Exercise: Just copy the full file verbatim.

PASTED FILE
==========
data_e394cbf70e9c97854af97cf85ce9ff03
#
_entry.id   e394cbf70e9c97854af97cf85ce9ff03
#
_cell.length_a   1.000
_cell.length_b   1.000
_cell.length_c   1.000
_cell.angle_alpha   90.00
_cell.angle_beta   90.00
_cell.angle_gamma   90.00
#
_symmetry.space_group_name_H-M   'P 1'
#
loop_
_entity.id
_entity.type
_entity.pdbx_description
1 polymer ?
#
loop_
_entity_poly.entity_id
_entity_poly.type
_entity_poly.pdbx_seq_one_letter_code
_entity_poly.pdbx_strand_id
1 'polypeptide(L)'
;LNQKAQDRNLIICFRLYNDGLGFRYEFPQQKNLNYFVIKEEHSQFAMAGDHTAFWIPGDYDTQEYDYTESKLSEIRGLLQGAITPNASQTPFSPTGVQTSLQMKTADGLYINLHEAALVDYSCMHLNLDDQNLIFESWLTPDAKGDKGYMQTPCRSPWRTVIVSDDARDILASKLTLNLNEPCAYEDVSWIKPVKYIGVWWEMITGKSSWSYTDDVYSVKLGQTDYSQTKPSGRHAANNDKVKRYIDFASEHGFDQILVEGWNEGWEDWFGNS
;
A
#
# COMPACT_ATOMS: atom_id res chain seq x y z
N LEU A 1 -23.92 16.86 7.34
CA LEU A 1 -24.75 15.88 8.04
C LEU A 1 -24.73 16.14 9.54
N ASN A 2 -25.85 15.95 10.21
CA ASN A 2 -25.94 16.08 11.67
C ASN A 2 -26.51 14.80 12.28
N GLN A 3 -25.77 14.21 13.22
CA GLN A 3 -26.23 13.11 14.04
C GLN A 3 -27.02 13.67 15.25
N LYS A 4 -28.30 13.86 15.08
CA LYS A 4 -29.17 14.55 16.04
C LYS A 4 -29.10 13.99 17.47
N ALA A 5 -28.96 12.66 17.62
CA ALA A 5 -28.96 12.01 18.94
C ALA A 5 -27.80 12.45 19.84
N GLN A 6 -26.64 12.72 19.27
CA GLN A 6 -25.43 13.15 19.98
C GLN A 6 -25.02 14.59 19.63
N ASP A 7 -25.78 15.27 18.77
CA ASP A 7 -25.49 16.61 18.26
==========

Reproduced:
data_e394cbf70e9c97854af97cf85ce9ff03
#
_entry.id   e394cbf70e9c97854af97cf85ce9ff03
#
_cell.length_a   1.000
_cell.length_b   1.000
_cell.length_c   1.000
_cell.angle_alpha   90.00
_cell.angle_beta   90.00
_cell.angle_gamma   90.00
#
_symmetry.space_group_name_H-M   'P 1'
#
loop_
_entity.id
_entity.type
_entity.pdbx_description
1 polymer ?
#
loop_
_entity_poly.entity_id
_entity_poly.type
_entity_poly.pdbx_seq_one_letter_code
_entity_poly.pdbx_strand_id
1 'polypeptide(L)'
;LNQKAQDRNLIICFRLYNDGLGFRYEFPQQKNLNYFVIKEEHSQFAMAGDHTAFWIPGDYDTQEYDYTESKLSEIRGLLQGAITPNASQTPFSPTGVQTSLQMKTADGLYINLHEAALVDYSCMHLNLDDQNLIFESWLTPDAKGDKGYMQTPCRSPWRTVIVSDDARDILASKLTLNLNEPCAYEDVSWIKPVKYIGVWWEMITGKSSWSYTDDVYSVKLGQTDYSQTKPSGRHAANNDKVKRYIDFASEHGFDQILVEGWNEGWEDWFGNS
;
A
#
# COMPACT_ATOMS: atom_id res chain seq x y z
N LEU A 1 -23.92 16.86 7.34
CA LEU A 1 -24.75 15.88 8.04
C LEU A 1 -24.73 16.14 9.54
N ASN A 2 -25.85 15.95 10.21
CA ASN A 2 -25.94 16.08 11.67
C ASN A 2 -26.51 14.80 12.28
N GLN A 3 -25.77 14.21 13.22
CA GLN A 3 -26.23 13.11 14.04
C GLN A 3 -27.02 13.67 15.25
N LYS A 4 -28.30 13.86 15.08
CA LYS A 4 -29.17 14.55 16.04
C LYS A 4 -29.10 13.99 17.47
N ALA A 5 -28.96 12.66 17.62
CA ALA A 5 -28.96 12.01 18.94
C ALA A 5 -27.80 12.45 19.84
N GLN A 6 -26.64 12.72 19.27
CA GLN A 6 -25.43 13.15 19.98
C GLN A 6 -25.02 14.59 19.63
N ASP A 7 -25.78 15.27 18.77
CA ASP A 7 -25.49 16.61 18.26